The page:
Downregulation of miR‑21 suppresses 1‑methyl‑4‑phenylpyridinium‑induced neuronal damage
in MES23.5 cells
Published online on: August 5, 2019
Copyright: © Mao et al.
This is an open access article distributed under the terms of Creative Commons Attribution License.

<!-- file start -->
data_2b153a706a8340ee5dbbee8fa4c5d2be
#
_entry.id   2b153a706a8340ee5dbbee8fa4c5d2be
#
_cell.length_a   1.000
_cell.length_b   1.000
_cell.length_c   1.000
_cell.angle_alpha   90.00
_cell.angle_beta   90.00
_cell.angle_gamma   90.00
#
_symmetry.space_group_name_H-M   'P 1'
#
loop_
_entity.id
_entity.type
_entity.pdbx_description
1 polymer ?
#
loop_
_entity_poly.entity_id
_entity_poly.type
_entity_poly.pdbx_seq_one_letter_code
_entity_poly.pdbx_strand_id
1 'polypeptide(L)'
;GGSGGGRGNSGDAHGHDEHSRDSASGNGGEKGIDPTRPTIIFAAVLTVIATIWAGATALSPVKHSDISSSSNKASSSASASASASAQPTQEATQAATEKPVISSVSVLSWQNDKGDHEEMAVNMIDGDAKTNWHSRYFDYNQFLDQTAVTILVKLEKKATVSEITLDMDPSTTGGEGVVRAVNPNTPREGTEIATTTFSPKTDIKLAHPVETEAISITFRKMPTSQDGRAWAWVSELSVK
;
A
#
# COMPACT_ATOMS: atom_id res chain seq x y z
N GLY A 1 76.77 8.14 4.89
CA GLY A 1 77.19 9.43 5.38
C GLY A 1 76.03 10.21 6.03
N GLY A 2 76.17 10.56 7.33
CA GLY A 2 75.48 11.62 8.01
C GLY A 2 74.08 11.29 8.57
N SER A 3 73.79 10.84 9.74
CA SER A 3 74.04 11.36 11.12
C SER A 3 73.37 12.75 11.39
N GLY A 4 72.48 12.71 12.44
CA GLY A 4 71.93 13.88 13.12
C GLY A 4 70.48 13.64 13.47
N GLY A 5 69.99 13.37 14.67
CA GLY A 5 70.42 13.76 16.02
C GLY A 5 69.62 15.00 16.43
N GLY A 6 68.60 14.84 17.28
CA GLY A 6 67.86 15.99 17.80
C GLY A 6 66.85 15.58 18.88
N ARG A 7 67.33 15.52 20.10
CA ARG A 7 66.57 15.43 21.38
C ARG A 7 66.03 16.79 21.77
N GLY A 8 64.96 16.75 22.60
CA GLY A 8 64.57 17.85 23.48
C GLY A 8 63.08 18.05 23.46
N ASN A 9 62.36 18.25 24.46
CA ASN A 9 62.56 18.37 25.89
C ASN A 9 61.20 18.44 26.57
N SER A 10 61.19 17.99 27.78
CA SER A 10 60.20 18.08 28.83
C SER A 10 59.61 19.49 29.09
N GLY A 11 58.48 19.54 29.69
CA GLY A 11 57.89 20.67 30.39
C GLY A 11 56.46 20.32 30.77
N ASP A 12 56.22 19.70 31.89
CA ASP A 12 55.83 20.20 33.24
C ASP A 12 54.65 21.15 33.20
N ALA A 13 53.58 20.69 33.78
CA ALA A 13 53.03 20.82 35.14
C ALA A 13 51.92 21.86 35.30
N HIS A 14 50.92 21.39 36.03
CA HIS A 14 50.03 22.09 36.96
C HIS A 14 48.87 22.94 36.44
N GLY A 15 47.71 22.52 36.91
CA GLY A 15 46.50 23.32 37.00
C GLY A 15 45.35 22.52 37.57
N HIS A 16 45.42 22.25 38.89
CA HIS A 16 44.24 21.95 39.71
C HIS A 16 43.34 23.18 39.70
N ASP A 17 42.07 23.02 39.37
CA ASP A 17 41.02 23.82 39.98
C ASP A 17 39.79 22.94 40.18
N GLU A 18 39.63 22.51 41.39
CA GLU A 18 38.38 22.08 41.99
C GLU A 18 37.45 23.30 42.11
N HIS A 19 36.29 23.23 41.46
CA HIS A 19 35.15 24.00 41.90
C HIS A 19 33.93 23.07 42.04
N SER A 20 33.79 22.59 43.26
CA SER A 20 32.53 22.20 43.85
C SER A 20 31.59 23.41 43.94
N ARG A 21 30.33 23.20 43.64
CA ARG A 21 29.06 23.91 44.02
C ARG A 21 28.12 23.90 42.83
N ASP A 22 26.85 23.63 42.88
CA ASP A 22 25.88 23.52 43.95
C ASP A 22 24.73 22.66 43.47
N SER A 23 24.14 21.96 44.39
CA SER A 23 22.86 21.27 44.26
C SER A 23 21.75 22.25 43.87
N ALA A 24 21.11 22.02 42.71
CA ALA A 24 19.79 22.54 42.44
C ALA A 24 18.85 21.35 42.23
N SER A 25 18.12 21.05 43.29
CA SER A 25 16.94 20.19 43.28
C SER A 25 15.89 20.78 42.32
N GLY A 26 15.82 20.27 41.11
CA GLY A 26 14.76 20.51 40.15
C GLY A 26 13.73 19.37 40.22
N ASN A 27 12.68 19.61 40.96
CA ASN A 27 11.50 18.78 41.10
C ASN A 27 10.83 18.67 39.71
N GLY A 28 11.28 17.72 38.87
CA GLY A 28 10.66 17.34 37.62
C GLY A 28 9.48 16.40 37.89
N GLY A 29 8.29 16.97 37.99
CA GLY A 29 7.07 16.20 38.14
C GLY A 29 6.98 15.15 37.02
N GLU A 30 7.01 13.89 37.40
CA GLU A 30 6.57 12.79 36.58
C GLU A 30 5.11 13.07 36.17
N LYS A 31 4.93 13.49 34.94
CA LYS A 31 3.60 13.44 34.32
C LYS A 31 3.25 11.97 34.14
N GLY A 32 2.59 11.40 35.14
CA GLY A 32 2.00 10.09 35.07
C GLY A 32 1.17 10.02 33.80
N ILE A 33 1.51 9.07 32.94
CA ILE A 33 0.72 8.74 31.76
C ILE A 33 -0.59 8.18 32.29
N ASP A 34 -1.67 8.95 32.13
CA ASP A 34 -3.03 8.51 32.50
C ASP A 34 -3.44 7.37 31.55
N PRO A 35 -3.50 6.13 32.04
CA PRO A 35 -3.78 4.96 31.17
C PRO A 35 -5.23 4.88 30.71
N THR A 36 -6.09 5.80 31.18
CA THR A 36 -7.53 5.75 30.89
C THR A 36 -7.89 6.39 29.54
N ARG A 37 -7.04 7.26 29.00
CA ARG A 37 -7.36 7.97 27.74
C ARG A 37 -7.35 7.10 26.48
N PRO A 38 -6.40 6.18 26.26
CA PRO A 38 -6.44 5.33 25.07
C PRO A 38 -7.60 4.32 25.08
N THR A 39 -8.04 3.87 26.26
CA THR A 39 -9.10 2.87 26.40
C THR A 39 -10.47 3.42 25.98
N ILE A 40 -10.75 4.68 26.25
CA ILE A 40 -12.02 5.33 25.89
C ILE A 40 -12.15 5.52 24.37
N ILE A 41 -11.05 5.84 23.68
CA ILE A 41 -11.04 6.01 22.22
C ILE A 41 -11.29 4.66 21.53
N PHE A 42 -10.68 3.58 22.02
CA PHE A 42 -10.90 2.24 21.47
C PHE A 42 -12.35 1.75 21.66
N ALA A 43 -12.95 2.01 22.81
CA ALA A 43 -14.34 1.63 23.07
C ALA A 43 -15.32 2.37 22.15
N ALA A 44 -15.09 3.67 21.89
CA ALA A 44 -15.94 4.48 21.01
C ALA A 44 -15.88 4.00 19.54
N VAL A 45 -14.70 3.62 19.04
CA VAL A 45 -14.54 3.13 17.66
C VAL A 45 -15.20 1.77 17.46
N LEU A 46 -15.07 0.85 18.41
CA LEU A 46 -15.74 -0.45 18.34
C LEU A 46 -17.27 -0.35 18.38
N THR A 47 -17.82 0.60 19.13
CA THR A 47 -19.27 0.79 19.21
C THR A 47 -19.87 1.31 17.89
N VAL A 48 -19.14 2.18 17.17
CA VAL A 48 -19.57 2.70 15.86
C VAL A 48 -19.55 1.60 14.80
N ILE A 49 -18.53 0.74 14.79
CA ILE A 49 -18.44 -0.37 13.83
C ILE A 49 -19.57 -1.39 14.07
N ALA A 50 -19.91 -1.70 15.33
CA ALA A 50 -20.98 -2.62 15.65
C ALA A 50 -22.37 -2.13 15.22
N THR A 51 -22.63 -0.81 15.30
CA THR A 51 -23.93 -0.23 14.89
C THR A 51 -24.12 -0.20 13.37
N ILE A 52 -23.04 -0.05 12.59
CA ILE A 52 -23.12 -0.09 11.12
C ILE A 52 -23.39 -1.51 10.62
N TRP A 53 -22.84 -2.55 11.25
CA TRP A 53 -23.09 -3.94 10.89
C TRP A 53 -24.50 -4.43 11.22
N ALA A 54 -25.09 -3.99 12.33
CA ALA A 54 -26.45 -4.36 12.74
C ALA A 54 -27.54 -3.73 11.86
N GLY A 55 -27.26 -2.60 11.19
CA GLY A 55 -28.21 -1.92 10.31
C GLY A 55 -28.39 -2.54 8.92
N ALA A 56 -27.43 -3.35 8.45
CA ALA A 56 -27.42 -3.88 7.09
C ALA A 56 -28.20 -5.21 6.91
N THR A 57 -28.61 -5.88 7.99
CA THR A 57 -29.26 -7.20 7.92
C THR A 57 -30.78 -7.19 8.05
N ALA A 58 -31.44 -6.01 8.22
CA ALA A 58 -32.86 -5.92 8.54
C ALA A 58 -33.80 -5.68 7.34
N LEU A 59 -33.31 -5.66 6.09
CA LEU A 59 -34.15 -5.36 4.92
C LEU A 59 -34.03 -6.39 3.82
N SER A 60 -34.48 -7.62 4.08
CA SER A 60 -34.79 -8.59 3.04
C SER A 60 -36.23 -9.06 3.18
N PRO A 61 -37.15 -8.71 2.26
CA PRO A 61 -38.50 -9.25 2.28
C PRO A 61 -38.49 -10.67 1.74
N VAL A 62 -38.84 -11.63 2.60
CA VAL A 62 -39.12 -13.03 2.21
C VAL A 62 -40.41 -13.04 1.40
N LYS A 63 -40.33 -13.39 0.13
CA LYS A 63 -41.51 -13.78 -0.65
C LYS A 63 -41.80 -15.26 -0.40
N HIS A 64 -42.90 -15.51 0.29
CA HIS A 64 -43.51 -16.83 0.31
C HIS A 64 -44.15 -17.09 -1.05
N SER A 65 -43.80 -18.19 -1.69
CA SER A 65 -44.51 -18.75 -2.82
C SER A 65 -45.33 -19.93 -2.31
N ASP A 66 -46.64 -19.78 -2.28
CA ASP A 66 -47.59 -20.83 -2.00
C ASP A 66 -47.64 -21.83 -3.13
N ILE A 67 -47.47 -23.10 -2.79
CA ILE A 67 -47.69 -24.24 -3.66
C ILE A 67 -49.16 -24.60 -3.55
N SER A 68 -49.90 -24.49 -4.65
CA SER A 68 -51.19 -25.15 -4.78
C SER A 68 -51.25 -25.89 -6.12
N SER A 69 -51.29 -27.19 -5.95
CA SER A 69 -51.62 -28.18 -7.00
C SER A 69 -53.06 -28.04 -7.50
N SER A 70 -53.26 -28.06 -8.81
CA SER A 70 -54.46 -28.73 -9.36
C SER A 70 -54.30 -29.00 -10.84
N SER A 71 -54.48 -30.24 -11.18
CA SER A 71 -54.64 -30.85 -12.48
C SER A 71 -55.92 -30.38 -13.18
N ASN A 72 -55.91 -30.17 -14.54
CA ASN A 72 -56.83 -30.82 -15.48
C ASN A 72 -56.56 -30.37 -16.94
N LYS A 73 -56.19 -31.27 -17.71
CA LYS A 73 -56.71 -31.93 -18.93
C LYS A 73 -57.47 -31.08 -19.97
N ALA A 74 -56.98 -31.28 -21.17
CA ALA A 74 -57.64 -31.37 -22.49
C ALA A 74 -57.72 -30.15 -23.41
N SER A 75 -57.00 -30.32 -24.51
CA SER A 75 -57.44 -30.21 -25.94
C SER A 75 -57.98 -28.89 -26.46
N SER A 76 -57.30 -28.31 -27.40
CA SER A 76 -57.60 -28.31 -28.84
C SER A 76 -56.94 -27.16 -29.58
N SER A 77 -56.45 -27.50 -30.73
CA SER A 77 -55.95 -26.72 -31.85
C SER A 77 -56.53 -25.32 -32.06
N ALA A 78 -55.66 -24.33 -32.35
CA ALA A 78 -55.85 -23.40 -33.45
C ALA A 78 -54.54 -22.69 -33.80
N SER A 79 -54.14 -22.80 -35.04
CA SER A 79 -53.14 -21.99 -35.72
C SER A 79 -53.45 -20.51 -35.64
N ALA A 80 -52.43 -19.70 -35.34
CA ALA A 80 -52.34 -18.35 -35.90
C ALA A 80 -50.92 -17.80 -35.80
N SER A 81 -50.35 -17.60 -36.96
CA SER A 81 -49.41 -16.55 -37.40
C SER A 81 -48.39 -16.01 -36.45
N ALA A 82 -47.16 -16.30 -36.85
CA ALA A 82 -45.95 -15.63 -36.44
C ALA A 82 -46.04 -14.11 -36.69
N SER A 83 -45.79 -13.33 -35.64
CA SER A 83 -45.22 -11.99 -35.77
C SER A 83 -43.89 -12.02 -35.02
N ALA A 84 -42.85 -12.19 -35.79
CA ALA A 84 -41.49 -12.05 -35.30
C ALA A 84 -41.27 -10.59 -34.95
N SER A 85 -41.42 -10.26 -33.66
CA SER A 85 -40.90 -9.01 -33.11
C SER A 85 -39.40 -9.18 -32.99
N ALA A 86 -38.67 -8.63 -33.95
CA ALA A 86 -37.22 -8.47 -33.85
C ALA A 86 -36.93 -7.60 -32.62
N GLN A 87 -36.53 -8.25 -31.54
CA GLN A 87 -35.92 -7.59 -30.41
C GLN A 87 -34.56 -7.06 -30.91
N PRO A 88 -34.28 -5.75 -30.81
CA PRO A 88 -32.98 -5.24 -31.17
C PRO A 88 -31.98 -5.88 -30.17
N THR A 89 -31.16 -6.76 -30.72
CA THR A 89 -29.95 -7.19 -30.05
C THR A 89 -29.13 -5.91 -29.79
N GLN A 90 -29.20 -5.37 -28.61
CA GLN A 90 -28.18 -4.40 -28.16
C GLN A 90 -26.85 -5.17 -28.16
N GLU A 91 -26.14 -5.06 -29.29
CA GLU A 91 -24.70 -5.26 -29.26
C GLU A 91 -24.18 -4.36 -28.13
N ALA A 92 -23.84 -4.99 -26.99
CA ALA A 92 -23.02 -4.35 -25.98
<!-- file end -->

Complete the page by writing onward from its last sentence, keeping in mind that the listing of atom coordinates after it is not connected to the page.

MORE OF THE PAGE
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Accumulating evidence suggests that overproduction of oxidative stress, increases neuroinflammation and activates apoptosis. These two processes are associated with the development of Parkinson's disease (PD). The present study aimed to investigate the role of miR‑21 in the development of PD. 1‑Methyl‑4‑phenylpyridinium (MPP+) was used to induce a PD‑like model in MES23.5 cells. The results of the reverse transcription‑quantitative PCR assays indicated that miR‑21 levels were markedly increased in MES23.5 cells following MPP+ treatment. Furthermore, MES23.5 cells were transfected with miR‑21 inhibitor, mimics and/or relevant negative control, following MPP+ administration. The results of the functional assays revealed that downregulation of miR‑21 significantly attenuated the induction of cell apoptosis and reactive oxygen species (ROS) production, while it enhanced the survival of MPP+‑induced MES23.5 cells. Furthermore, downregulation of miR‑21 increased the expression levels of tyrosine hydroxylase, whereas suppression of miR‑21 inhibited the production of pro‑inflammatory cytokines [interleukin (IL)‑6, IL‑1β and tumor necrosis factor‑α] in MES23.5 cells. Western blot analysis further indicated that the Bcl‑2/Bax protein expression ratio was significantly increased and double luciferase assay analysis confirmed that Bcl‑2 was a direct target of miR‑21. Taken collectively, the data demonstrated that downregulation of miR‑21 protected cells from MPP+‑mediated cytotoxicity by the inhibition of apoptosis induction, the reduction of the inflammatory response and the suppression of ROS production. The present findings may provide novel approaches for PD clinical treatment.